Only genuine claimants should get fruit of resettlement: Bombay HC
The Bombay High Court has asked Maharashtra government to issue guidelines for officers involved in implementing development projects to ensure that only genuine claimants get the fruits of the Resettlement Act.
Mumbai: The Bombay High Court has asked Maharashtra government to issue guidelines for officers involved in implementing development projects to ensure that only genuine claimants get the fruits of the Resettlement Act.
The direction to Rehabilitation Secretary was given by a Bench of Justices S C Dharmadhikari and Gautam Patel who observed a fraud was being committed by land grabbers to get lands from the state by putting up unwarranted claims.
The fraud was brought to light by Additional Government Pleader Nitin Deshpande while opposing contempt petition filed by Laxman Mohan, a resident of Pune district.
Explaining the fraud, the pleader said that before Maharashtra Resettlement of Project Displaced Persons Act came into force in 1976, the land had little market value and hence the project-hit people sought monetary compensation instead of plots for their land acquired by the state. They had even refused in writing to accept the land offered to them.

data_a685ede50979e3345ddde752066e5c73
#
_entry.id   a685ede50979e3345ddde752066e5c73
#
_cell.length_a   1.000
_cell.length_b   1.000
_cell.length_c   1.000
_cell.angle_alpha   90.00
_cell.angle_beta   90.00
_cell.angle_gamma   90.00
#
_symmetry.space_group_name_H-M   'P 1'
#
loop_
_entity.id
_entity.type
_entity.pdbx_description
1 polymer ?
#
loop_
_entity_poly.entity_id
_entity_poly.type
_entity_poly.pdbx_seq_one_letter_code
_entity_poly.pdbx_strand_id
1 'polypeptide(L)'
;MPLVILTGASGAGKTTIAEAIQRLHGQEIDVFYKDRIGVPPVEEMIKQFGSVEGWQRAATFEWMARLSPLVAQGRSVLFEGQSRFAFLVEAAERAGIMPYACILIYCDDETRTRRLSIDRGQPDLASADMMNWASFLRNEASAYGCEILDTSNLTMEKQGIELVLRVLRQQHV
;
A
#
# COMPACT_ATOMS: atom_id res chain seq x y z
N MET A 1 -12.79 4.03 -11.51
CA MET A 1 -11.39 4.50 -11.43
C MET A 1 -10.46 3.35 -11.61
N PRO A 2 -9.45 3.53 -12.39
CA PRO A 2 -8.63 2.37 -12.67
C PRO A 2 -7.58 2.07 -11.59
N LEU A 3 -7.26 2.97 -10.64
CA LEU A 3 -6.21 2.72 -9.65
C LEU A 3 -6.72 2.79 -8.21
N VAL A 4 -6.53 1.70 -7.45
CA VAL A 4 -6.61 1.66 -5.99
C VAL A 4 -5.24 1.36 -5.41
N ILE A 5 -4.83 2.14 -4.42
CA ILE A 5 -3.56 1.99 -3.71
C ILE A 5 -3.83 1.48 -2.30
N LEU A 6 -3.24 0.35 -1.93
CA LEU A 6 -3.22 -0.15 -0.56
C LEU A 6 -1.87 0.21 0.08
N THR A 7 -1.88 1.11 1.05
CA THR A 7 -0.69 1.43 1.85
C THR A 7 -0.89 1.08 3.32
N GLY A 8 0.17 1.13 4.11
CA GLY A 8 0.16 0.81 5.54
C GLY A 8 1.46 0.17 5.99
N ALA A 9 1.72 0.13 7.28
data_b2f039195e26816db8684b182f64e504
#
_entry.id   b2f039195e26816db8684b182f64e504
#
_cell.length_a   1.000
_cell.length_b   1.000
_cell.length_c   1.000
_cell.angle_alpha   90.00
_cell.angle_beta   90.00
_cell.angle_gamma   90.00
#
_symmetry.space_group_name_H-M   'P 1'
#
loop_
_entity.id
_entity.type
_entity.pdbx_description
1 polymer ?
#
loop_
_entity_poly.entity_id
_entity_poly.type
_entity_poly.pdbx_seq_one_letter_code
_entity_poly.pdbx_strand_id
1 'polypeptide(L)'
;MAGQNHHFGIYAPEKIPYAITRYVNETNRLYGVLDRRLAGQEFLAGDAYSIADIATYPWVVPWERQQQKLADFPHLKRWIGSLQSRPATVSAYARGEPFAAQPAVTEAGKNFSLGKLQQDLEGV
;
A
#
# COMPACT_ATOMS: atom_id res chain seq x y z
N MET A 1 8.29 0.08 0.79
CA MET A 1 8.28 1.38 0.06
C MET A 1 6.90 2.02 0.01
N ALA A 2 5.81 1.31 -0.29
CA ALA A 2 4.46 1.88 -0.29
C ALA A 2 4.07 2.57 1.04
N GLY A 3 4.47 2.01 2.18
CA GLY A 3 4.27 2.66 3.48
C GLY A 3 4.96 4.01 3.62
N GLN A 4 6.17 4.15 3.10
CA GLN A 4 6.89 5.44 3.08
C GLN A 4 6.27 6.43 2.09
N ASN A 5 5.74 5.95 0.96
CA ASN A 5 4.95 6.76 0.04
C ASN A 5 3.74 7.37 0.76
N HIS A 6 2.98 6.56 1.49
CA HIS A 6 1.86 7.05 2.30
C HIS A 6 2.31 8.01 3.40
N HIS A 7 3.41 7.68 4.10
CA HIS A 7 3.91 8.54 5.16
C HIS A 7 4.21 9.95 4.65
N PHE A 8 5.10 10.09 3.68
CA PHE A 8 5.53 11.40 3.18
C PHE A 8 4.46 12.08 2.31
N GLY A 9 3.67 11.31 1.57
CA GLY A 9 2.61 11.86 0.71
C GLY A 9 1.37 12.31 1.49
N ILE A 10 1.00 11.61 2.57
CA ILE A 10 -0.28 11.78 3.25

However, as real estate prices shot up in the recent times, displaced persons put up claims after many years asking for land while suppressing fact that they had accepted money as compensation.
As the state did not approve their claims, they moved the Court seeking order to clear their case within a specified time. The Court passed such orders and when decisions were still not taken, contempt petitions were filed by claimants.
Hearing one such contempt petition, the HC, on October 9, clarified that the time-frame set up by the court to clear such applications would not mean that reliefs sought must be granted.
"It only means that applications would have to be dealt with in accordance of law."
"In the face of such clear directions and orders, we do not see how the state feels obliged to grant the reliefs, namely, to allot or hand over the lands to the claimants.
"In the garb of such directions, possibly all those who have given up the benefits and claims, are being benefited and enriched at the expense of those who are rendered homeless. The state is required to unearth such cases as this is nothing but a fraud. That fraud vitiates everything and thereafter, any order or directions to allot or grant land should not bind the state," the Judges said.